To summarize, a "massive information technology buildout" is part of a plan to "minimize greenhouse gas emissions". Never mind the state of "climate science" such as it is, our government is pressing ahead, massively, toward energy & environmental goals that are at best scientifically questionable and at worst economically disastrous.

Skipping to Chapter 17, the "Implementation" portion of the plan, one is struck by "Recommendation 17.1: The Executive Branch should create a Broadband Strategy Council to coordinate the implementation of National Broadband Plan recommendations". It's further suggested that:

"This proposed Broadband Strategy Council (BSC) could include senior officials from the White House Office of Science and Technology Policy, the National Economic Council and the Office of Management and Budget. The BSC's membership could also include high-level personnel drawn from the FCC, NTIA and other agencies with key roles in implementing plan recommendations".

Is this yet another big government encroachment on private industry? You make the call.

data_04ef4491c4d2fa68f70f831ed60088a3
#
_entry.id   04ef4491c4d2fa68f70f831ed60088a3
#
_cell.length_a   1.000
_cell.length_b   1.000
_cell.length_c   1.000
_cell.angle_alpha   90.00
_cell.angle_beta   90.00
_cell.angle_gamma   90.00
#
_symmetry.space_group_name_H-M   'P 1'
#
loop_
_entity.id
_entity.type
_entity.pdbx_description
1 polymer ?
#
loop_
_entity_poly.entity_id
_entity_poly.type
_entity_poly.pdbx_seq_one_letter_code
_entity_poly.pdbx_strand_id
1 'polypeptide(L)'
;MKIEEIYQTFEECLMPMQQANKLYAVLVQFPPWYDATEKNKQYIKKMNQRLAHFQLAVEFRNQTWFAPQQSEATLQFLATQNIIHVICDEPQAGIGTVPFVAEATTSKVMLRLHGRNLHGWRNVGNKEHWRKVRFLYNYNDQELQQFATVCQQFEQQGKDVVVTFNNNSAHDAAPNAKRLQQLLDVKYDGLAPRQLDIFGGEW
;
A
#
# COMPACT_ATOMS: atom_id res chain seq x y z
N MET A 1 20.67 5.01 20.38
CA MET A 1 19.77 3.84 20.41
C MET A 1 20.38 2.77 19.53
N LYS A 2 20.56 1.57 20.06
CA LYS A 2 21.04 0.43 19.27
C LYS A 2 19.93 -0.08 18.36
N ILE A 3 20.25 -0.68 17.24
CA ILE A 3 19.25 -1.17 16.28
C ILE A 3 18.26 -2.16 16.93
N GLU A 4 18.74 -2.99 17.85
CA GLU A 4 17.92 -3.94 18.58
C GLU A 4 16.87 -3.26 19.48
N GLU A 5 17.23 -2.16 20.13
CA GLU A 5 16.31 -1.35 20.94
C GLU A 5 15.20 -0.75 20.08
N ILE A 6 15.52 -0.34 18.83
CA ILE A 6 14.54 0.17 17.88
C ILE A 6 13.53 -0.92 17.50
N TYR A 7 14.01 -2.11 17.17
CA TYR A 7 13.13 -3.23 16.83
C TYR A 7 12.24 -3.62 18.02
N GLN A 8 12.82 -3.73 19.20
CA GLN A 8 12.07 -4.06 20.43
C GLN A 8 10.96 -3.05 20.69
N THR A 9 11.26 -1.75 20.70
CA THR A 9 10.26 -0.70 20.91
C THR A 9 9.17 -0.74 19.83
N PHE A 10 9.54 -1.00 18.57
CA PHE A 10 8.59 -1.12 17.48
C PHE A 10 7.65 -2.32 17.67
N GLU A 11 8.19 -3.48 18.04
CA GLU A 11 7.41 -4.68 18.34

While Finance Reform, Cap & Trade, Kagan and BP share the main stage, the man behind the curtain is pulling levers with reckless abandon... and without much oversight.
The Wall Street Journal reports that President Obama ordered the near doubling of the communications spectrum today, "to free up 500 megahertz of airwaves as part of a broader strategy for improving the U.S.'s broadband infrastructure". Ultimately, segments of these freed-up "airwaves" (not unlike over-the-air radio station channels) will be auctioned off to the highest bidder.

The article goes on to say, "The White House is calling for billions of dollars in proceeds from the auctions to be used for building a new public safety network for police and firemen and to help pay for other 'growth enhancing infrastructure,' like high speed rail projects". High speed rail?

As it turns out, this move by the President is part of a greater government plan. Who knew? There's even a government website dedicated to informing the public.  According to said website, the plan is all about "innovation and investment", "inclusion" and "national purpose". Really?